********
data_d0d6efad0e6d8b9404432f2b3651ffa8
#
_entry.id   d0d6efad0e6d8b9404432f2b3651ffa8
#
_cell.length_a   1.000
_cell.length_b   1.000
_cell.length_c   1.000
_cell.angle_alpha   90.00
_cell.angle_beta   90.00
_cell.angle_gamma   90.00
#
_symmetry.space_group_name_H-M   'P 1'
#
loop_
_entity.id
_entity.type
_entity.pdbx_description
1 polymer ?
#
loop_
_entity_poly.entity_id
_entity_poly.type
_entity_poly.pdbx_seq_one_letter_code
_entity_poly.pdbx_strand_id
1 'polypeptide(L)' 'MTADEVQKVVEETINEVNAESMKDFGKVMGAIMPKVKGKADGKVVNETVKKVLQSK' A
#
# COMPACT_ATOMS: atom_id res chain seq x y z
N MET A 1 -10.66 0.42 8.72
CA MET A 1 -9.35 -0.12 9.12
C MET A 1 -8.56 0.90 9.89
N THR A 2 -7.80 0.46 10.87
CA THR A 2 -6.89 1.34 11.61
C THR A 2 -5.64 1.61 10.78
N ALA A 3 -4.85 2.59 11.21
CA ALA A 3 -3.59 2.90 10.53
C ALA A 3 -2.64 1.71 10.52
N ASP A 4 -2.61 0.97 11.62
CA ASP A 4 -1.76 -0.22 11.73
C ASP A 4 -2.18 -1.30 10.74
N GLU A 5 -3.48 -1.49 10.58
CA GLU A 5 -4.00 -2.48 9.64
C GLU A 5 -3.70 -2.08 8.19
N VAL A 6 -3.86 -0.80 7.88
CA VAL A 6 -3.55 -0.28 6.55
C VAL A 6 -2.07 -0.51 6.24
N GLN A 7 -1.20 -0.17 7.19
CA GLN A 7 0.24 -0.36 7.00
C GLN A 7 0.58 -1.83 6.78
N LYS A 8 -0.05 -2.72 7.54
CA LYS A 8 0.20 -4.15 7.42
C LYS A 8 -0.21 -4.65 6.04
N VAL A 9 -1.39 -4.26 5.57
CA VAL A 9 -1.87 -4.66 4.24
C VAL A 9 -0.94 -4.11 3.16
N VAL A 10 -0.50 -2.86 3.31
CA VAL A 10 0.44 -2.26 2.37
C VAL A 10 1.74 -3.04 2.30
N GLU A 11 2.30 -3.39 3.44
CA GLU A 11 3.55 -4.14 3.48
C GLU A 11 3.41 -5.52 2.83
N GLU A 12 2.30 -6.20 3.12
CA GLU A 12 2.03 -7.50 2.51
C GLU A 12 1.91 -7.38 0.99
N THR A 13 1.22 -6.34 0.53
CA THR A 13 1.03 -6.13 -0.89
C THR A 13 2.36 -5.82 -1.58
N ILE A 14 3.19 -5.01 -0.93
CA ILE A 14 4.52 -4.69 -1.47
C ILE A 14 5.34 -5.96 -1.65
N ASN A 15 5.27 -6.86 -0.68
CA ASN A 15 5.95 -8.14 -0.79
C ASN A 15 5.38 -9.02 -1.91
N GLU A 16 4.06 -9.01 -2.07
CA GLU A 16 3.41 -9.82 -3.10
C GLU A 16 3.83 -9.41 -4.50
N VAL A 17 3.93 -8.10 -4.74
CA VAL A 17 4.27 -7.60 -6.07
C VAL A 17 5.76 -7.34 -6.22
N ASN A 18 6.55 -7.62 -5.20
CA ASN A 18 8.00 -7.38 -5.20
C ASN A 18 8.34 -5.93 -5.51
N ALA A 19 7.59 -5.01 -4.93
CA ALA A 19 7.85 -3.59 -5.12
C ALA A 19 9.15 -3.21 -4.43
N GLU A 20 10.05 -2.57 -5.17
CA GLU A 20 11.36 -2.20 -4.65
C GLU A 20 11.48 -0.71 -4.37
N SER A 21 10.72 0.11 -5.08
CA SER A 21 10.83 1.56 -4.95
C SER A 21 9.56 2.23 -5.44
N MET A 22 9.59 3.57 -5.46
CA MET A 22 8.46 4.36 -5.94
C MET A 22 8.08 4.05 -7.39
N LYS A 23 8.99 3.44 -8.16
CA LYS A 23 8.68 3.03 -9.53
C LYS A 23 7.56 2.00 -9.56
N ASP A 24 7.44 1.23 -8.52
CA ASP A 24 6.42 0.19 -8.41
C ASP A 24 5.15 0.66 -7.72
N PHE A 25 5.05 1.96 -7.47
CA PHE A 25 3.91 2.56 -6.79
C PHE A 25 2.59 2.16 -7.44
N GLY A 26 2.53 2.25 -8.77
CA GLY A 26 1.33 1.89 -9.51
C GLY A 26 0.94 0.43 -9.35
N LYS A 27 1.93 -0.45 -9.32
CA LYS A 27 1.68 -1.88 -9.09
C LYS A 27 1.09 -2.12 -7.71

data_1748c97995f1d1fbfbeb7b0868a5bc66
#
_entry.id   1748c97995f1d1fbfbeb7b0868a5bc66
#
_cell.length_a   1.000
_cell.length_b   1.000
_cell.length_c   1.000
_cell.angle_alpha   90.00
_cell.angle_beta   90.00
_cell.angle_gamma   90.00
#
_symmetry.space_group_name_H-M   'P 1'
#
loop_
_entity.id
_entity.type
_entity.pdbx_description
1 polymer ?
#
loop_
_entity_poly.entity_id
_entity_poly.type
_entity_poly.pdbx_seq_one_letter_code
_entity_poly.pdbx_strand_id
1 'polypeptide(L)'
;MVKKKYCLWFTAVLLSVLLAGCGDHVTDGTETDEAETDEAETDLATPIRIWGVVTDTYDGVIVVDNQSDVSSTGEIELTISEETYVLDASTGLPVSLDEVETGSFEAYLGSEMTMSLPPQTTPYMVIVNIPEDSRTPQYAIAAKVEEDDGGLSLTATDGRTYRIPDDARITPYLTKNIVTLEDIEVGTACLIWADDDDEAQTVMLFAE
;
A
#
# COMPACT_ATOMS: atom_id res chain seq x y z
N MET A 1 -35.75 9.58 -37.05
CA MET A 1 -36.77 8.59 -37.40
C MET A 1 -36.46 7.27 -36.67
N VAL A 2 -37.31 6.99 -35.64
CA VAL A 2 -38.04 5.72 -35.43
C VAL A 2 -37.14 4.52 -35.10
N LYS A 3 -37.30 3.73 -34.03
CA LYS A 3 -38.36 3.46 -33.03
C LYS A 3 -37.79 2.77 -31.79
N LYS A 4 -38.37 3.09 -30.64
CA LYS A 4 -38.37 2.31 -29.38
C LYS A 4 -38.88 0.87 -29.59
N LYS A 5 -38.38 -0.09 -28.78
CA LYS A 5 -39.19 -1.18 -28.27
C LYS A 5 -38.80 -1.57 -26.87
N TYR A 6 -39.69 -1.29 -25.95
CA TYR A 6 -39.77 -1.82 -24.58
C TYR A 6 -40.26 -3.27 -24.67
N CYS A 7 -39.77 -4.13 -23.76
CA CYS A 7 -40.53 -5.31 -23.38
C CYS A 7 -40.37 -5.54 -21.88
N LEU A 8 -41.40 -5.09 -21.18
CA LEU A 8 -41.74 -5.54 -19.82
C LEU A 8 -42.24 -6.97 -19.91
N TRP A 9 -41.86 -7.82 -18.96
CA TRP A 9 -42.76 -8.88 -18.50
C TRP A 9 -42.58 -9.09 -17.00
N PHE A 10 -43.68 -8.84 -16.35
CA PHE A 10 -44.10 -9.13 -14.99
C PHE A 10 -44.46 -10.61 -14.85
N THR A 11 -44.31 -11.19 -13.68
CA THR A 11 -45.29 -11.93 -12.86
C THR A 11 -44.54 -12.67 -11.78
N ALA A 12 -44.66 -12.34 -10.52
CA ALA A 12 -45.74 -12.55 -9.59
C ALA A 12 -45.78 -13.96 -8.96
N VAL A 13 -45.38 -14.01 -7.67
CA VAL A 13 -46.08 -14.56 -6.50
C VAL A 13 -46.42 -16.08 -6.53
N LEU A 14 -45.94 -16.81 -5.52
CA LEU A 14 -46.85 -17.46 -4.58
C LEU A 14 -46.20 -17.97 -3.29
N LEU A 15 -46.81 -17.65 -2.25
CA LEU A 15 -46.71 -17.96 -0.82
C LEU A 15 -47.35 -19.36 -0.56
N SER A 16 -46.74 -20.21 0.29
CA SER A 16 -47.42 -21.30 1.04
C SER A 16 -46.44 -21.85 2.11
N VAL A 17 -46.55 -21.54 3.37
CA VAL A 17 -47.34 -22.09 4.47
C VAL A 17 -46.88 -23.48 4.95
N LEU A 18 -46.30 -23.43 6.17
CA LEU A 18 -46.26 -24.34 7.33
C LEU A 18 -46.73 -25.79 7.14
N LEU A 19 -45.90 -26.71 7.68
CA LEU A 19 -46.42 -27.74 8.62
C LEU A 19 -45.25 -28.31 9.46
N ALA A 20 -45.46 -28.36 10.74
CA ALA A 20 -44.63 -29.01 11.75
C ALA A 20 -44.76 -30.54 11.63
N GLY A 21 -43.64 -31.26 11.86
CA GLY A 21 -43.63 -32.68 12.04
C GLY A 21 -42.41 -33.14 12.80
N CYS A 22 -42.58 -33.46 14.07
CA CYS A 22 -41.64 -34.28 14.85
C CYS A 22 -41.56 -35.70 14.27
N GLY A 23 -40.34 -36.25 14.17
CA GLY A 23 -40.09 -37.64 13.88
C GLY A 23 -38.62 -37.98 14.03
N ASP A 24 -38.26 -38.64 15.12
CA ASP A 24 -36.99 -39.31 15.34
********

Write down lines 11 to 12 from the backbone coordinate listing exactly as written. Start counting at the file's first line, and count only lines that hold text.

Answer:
#
_symmetry.space_group_name_H-M   'P 1'